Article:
Presentation on theme: "Animal Rights. Direct vs. Indirect duties towards animals Direct duties: duties owed to the animals themselves (treating animals welfare as an intrinsic."— Presentation transcript:
Direct vs. Indirect duties towards animals Direct duties: duties owed to the animals themselves (treating animals welfare as an intrinsic good) Indirect duties: duties to act in certain ways towards animals for the sake of ourselves, others or society (treating animal welfare as an instrumental good)
Examples of indirect duties towards animals: Duty to respect private property (animals that belong to someone) Duty to avoid cruelty because it encourages a cruel nature in us, which might then be expressed towards other people Duty not to hurt the feelings of people who love animals by abusing animals Duty to maintain the health of biosystems and nature in general, for our own good Duty to preserve beautiful creatures, for the enjoyment of others and future generations Duty to preserve species that may be sources of other instrumental goods, e.g. medicine
Ethical status for animals Animal welfare as an intrinsic good Kantian and utilitarian ethics traditionally extended to all people, but only people Kant: all rational beings are ends in themselves assumption: only humans are rational (or maybe humans, angels and extraterrestrials) Utilitarianism: the pleasures and pains of all conscious beings are of equal importance assumption (?): only humans are conscious/have pleasure and pain But note: Jeremy Bentham, early utilitarian (pre-Mill): “The question is not, Can they reason?, nor Can they talk? but, Can they suffer?” (Bentham 1789)
Peter Singer Contemporary Australian philosopher Professor of bioethics at Princeton Preference utilitarian Famous advocate of animal rights Animal Liberation (1975) “All Animals are Equal” (1989) (and humans are animals)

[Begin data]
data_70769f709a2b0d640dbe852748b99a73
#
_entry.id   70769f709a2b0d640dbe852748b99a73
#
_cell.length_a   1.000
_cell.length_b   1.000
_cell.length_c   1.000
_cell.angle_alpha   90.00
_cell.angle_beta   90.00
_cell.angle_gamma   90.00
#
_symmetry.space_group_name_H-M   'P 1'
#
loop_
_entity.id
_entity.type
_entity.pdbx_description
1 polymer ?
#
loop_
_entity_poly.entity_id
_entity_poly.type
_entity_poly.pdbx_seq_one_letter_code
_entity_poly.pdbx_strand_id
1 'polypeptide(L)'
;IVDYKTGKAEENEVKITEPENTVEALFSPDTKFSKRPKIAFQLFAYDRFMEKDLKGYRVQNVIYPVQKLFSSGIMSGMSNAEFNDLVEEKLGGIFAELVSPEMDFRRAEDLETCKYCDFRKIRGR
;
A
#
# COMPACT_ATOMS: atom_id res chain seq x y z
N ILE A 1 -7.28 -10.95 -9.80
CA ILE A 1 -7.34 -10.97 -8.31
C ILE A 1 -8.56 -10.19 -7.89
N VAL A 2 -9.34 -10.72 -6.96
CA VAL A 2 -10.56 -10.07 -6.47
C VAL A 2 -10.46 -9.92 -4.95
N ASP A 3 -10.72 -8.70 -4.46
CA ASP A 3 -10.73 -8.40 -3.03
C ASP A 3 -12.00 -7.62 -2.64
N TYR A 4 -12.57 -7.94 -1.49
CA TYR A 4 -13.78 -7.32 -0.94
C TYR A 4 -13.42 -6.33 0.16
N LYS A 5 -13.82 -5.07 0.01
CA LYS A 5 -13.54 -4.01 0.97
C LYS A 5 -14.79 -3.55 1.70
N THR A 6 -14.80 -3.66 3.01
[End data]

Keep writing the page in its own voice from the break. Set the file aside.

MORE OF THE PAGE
Animal Liberation Singer sees ethics as evolving. In the past, slaves, women and people of other races were often not treated as persons, and their interests were not given consideration. Now we recognize all people as persons and extend equal consideration to all people. Now we should extend equal ethical consideration to animals as well.
Speciesism Discrimination against animals is “speciesism”, analogous to racism To discriminate on the basis of species membership, or even on the basis of intelligence or rationality, is like discriminating on the basis of skin color What matters is sentience. Any animal that is sentient (can feel pleasure or pain) counts as a moral subject. All pleasure or pain, or preferences, should count equally, whether they are the pleasures of preferences of humans or animals
The argument from borderline cases Borderline cases: babies, the severely mentally retarded, psychopaths Argument from analogy: borderline cases are similar to (some) animals (in terms of abilities, sentience, capacity for pleasure and pain), so animals should be treated similarly We routinely grant importance to the interests to human borderline cases – not full rights (e.g. the right to vote), but the right to have their preferences treated as morally important and the right not to be mistreated Animals are not equal to normal adults, and therefore cannot have truly equal rights, but their preferences (e.g. the desire to avoid pain) should be given equal consideration
Equal consideration, not equal rights We don’t discriminate between people on the basis of intelligence or ability. So we should not discriminate against animals because they are less intelligent or lack certain abilities. We treat babies and the severely brain damaged better than we treat animals, but we shouldn’t. Animals have just as much right to consideration as babies (or more!) E.g. an adult ape is more aware, more self- directing and has at least as much capacity for suffering as a baby.
Implications Pro vegetarian: taking away a life for a insignificant benefit (satisfying a person’s tastes) is unjustified. Although, Singer allows that it is possible to raise animals ethically for food, if they are raised to have a pleasant and enjoyable life. An animal without a life plan does not suffer from death, and a happy animal can be replaced by another happy animal without net loss to the world. Anti-vivisection: the utilitarian arguments we raise to justify using animals this way would not be accepted as justification for human vivisection, and therefore are not accepted for the case of animals either (except in extreme cases).
Implications (cont.) Individual animals have moral standing, not species or biosystems. Thus, killing two common deer would be a greater sin than killing one endangered tiger. An animal’s rights are potentially as important as a human’s. Where to draw the line? At sentience. Where is the borderline of sentience? Singer’s guess: between the clam and the shrimp.